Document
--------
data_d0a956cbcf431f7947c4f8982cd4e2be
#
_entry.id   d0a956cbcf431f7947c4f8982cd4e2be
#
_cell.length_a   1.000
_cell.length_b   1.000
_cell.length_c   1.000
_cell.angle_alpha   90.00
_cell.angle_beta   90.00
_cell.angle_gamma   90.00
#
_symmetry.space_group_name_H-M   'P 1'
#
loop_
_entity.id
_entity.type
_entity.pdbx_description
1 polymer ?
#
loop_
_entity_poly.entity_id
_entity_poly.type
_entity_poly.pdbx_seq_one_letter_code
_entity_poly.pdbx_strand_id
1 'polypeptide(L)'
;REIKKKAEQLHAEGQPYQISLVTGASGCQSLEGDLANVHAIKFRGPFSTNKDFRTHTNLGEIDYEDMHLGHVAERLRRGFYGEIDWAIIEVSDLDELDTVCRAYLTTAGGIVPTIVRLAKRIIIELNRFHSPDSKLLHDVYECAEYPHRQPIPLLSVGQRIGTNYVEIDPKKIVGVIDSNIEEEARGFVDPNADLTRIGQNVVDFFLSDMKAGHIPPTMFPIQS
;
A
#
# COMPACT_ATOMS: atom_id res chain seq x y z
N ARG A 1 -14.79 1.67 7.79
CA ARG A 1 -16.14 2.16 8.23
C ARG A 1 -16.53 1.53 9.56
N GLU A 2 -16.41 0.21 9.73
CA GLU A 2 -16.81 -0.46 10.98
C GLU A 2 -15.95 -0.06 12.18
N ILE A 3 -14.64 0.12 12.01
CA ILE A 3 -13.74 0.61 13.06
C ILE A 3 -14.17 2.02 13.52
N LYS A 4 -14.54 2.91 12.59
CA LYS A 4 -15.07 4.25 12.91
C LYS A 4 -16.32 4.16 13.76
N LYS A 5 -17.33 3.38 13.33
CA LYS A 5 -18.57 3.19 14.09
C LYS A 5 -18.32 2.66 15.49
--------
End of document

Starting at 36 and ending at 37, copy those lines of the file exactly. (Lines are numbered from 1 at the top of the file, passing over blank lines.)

C GLU A 2 -15.95 -0.06 12.18
N ILE A 3 -14.64 0.12 12.01